Frank is a Manhattan medic, working graveyard in a two-man ambulance team. He’s burned out, exhausted, seeing ghosts, especially a young woman he failed to save six months’ before, and no longer able to save people: he brings in the dead. We follow him for three nights, each with a different partner: Larry, who thinks about dinner, Marcus, who looks to Jesus, and Tom, who wallops people when work is slow. Frank befriends the daughter of a heart victim he brings in; she’s Mary, an ex-junkie, angry at her father but now hoping he’ll live. Frank tries to get fired, tries to quit, and keeps coming back, to work and to Mary, in need of his own rebirth. —IMDb
Martin Scorsese was born in New York City and soon developed a passion for cinema and a particular admiration for neo-realist cinema which inspired him and influenced his view or portrayal of his Sicilian heritage. After graduating from NYU Film School in 1966 and making a number of shorts, he shot his first feature-length film Who’s That Knocking at My Door (1968) with fellow student, actor Harvey Keitel, and editor Thelma Schoonmaker both of whom were to become long-term collaborators. Mean Streets followed in 1973 and provided the benchmarks for the ‘Scorsese style’. After Scorsese directed Alice Doesn’t Live Here Anymore, the trio was reunited for the dark journey of Travis Bickle in Taxi Driver. After New York, New York Scorsese released Raging Bull. The acclaimed biography of middleweight fighter Jake LaMotta was followed by exploration of fans as pariah in The King of Comedy, dark-comic dreams in After Hours and pool sharks in The Color of Money. Scorsese outraged some religious… read more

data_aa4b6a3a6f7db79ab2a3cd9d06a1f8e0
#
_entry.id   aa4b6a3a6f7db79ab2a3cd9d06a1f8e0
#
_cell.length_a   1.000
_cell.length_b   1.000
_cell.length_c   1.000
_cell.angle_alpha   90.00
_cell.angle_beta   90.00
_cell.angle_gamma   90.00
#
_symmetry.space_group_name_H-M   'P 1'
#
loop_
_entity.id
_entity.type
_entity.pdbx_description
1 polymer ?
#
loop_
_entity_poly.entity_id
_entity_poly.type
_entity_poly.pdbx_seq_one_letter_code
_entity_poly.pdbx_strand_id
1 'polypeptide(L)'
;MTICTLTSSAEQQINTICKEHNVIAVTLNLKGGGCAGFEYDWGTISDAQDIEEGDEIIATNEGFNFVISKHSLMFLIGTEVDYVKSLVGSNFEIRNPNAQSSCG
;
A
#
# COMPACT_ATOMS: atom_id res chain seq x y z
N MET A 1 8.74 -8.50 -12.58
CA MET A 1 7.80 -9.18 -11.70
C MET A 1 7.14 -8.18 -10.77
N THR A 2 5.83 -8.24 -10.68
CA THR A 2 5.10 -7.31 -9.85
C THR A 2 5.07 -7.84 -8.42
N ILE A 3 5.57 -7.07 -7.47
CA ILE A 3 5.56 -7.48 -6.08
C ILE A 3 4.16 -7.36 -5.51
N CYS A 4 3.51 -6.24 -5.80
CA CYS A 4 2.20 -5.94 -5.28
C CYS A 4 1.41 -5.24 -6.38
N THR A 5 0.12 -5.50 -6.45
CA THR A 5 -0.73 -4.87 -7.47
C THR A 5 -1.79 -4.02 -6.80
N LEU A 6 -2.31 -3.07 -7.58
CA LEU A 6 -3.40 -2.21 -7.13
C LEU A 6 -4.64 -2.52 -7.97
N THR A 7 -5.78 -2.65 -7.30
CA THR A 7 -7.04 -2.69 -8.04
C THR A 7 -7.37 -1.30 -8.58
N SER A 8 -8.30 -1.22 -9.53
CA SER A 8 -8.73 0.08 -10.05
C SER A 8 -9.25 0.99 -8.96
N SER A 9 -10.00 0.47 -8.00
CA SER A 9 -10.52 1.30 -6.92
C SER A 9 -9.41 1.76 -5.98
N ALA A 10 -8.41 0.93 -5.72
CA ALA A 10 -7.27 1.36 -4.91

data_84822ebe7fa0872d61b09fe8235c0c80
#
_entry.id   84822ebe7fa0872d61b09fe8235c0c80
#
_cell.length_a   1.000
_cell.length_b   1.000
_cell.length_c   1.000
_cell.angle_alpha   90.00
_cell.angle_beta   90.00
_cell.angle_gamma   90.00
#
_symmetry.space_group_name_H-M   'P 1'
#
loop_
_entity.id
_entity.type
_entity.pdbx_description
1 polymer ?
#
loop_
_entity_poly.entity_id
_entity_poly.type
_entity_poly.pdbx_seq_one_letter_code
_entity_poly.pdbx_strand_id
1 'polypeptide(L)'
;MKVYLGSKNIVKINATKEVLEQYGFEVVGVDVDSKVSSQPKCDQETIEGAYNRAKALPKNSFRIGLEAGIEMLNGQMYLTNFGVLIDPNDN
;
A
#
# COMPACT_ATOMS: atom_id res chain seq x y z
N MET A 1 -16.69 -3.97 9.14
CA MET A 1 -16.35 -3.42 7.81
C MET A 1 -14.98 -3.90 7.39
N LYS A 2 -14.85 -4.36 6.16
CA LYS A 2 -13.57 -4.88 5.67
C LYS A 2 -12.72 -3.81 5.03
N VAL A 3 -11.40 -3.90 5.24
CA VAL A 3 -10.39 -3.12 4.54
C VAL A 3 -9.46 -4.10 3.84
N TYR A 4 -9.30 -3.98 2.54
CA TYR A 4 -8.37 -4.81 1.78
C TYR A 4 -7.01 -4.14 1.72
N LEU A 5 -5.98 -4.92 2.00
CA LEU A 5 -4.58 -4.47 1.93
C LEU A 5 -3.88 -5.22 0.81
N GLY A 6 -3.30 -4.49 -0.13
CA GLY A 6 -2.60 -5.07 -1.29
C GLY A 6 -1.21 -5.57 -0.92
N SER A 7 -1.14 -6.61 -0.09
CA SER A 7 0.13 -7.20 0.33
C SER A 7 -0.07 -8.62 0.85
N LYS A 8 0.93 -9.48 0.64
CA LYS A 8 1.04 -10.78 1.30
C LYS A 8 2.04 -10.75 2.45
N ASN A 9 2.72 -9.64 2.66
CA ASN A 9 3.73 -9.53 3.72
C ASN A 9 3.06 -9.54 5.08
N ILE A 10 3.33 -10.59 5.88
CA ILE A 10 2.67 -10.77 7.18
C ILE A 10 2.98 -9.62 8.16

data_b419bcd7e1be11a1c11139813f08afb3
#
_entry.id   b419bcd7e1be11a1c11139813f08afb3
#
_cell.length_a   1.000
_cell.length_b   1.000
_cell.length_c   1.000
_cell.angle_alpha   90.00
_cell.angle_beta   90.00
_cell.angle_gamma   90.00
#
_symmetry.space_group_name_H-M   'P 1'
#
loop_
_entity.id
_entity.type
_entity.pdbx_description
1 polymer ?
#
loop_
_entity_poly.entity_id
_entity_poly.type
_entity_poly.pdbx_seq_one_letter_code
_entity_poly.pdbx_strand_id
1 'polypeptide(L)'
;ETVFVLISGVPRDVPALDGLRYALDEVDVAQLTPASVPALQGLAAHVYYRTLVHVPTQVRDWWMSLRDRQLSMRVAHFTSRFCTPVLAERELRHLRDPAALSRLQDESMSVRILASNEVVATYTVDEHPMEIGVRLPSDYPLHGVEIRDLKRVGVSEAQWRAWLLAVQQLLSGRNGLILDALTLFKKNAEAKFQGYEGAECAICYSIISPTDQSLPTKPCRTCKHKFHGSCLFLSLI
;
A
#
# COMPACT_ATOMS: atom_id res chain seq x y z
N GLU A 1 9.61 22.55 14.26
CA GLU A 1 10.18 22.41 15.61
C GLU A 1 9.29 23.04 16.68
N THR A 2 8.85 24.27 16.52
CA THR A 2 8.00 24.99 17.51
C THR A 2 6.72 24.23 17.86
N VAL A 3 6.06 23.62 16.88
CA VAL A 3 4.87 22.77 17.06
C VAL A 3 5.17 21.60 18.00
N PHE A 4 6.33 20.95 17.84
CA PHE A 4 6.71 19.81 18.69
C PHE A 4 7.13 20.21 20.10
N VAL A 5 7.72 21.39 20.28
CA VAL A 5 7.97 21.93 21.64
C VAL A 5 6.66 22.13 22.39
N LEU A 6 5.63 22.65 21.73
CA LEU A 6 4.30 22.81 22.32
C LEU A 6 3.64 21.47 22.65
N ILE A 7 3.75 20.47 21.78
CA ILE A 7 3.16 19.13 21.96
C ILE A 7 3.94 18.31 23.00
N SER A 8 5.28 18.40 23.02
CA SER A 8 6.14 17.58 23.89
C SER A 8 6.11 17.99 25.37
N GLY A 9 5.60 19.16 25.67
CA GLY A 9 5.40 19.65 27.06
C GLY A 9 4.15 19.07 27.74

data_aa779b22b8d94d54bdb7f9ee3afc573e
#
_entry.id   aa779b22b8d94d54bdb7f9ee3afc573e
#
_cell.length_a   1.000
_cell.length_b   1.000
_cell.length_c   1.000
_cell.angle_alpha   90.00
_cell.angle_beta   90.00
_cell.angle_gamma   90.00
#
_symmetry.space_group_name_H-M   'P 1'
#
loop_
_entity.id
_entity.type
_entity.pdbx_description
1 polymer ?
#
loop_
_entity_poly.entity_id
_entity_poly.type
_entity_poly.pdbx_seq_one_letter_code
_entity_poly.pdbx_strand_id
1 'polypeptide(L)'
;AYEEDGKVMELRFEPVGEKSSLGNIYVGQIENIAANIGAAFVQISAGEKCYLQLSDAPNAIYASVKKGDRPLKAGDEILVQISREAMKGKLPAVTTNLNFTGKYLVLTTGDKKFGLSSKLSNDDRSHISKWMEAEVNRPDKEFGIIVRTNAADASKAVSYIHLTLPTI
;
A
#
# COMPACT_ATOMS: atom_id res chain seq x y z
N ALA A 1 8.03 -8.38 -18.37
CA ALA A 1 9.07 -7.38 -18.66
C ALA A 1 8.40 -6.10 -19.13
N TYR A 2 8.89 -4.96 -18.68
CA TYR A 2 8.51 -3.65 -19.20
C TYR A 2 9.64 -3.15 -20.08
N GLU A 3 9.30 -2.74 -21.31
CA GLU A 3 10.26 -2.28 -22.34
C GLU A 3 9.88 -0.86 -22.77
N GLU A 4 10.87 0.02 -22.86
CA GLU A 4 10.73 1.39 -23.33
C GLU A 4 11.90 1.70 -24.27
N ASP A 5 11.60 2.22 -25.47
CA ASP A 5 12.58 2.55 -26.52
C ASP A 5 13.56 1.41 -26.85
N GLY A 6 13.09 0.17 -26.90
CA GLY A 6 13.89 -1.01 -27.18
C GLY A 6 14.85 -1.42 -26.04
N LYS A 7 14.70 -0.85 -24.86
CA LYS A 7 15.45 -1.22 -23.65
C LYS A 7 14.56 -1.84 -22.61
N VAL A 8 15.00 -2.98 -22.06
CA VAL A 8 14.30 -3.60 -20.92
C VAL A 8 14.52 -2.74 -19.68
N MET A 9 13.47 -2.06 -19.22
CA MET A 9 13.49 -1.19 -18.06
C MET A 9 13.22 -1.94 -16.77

This film is raw and poetic in a way that only someone who has spent time locked in the darkness could make. The darkness Scorsese brings here is unique and though the voice over can seem contrived to some, I was hanging on every word Frank said. His fears in some way become your fears. Everyone sees the ghosts, every street carries memories. Saving people can be the highest high and the lowest low.
For my Nicolas Cage podcast that I host with my friend, we decided to watch and review this film and I was pleasantly surprised. You really buy Nicolas Cage as an EMS Driver in this film and you can see his deterioration quite visibly in this movie. I wish he'd do more roles like this. As far as Scorsese films go, this is very experimental in terms of palette, camerawork, and performances. I say definitely see it.
Finally saw this tonight. A strange and beautiful monster that exists in the same late night, unpredictable world as AFTER HOURS. There is a kind of fairytale range of possibility that comes after midnight in the Big Apple and these two films capture it in all its blurred neon and screeching sirens. Also, not surprised to realize that the same DP on this film -- Robert Richardson -- also shot SALVADOR, among others.